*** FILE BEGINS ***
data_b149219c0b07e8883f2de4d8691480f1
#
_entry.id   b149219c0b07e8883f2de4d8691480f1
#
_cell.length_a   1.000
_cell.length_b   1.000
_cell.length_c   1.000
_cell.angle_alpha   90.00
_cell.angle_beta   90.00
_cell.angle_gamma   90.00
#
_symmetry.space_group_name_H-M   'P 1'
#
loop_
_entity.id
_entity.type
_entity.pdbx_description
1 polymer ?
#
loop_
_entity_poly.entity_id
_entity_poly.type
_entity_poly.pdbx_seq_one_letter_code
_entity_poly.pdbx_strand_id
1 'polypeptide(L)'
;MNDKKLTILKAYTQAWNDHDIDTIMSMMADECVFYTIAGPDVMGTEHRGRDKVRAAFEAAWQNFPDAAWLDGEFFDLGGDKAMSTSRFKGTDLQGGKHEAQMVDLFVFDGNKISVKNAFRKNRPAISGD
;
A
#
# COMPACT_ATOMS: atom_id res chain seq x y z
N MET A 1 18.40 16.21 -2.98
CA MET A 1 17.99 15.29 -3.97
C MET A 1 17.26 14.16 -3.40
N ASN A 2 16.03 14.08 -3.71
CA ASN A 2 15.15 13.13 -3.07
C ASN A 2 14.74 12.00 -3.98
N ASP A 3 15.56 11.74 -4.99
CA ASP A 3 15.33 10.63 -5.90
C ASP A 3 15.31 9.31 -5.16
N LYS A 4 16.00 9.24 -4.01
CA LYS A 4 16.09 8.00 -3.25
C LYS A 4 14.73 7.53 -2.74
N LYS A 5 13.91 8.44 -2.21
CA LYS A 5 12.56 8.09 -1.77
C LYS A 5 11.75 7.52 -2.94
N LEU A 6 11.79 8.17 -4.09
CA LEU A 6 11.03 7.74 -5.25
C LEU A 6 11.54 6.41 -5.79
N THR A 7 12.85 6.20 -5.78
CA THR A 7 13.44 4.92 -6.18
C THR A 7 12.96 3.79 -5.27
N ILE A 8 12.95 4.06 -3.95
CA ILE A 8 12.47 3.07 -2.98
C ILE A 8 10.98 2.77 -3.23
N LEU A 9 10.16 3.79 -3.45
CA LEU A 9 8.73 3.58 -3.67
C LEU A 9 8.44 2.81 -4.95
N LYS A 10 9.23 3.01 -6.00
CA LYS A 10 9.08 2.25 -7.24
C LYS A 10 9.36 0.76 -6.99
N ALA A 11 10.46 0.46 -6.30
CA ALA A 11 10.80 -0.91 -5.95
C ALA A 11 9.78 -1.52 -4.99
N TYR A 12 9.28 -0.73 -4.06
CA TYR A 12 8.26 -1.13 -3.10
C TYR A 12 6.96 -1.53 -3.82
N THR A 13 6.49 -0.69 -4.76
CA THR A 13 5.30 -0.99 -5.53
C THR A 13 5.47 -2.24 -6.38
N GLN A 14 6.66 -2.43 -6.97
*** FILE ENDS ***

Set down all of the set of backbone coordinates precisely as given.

data_b149219c0b07e8883f2de4d8691480f1
#
_entry.id   b149219c0b07e8883f2de4d8691480f1
#
_cell.length_a   1.000
_cell.length_b   1.000
_cell.length_c   1.000
_cell.angle_alpha   90.00
_cell.angle_beta   90.00
_cell.angle_gamma   90.00
#
_symmetry.space_group_name_H-M   'P 1'
#
loop_
_entity.id
_entity.type
_entity.pdbx_description
1 polymer ?
#
loop_
_entity_poly.entity_id
_entity_poly.type
_entity_poly.pdbx_seq_one_letter_code
_entity_poly.pdbx_strand_id
1 'polypeptide(L)'
;MNDKKLTILKAYTQAWNDHDIDTIMSMMADECVFYTIAGPDVMGTEHRGRDKVRAAFEAAWQNFPDAAWLDGEFFDLGGDKAMSTSRFKGTDLQGGKHEAQMVDLFVFDGNKISVKNAFRKNRPAISGD
;
A
#
# COMPACT_ATOMS: atom_id res chain seq x y z
N MET A 1 18.40 16.21 -2.98
CA MET A 1 17.99 15.29 -3.97
C MET A 1 17.26 14.16 -3.40
N ASN A 2 16.03 14.08 -3.71
CA ASN A 2 15.15 13.13 -3.07
C ASN A 2 14.74 12.00 -3.98
N ASP A 3 15.56 11.74 -4.99
CA ASP A 3 15.33 10.63 -5.90
C ASP A 3 15.31 9.31 -5.16
N LYS A 4 16.00 9.24 -4.01
CA LYS A 4 16.09 8.00 -3.25
C LYS A 4 14.73 7.53 -2.74
N LYS A 5 13.91 8.44 -2.21
CA LYS A 5 12.56 8.09 -1.77
C LYS A 5 11.75 7.52 -2.94
N LEU A 6 11.79 8.17 -4.09
CA LEU A 6 11.03 7.74 -5.25
C LEU A 6 11.54 6.41 -5.79
N THR A 7 12.85 6.20 -5.78
CA THR A 7 13.44 4.92 -6.18
C THR A 7 12.96 3.79 -5.27
N ILE A 8 12.95 4.06 -3.95
CA ILE A 8 12.47 3.07 -2.98
C ILE A 8 10.98 2.77 -3.23
N LEU A 9 10.16 3.79 -3.45
CA LEU A 9 8.73 3.58 -3.67
C LEU A 9 8.44 2.81 -4.95
N LYS A 10 9.23 3.01 -6.00
CA LYS A 10 9.08 2.25 -7.24
C LYS A 10 9.36 0.76 -6.99
N ALA A 11 10.46 0.46 -6.30
CA ALA A 11 10.80 -0.91 -5.95
C ALA A 11 9.78 -1.52 -4.99
N TYR A 12 9.28 -0.73 -4.06
CA TYR A 12 8.26 -1.13 -3.10
C TYR A 12 6.96 -1.53 -3.82
N THR A 13 6.49 -0.69 -4.76
CA THR A 13 5.30 -0.99 -5.53
C THR A 13 5.47 -2.24 -6.38
N GLN A 14 6.66 -2.43 -6.97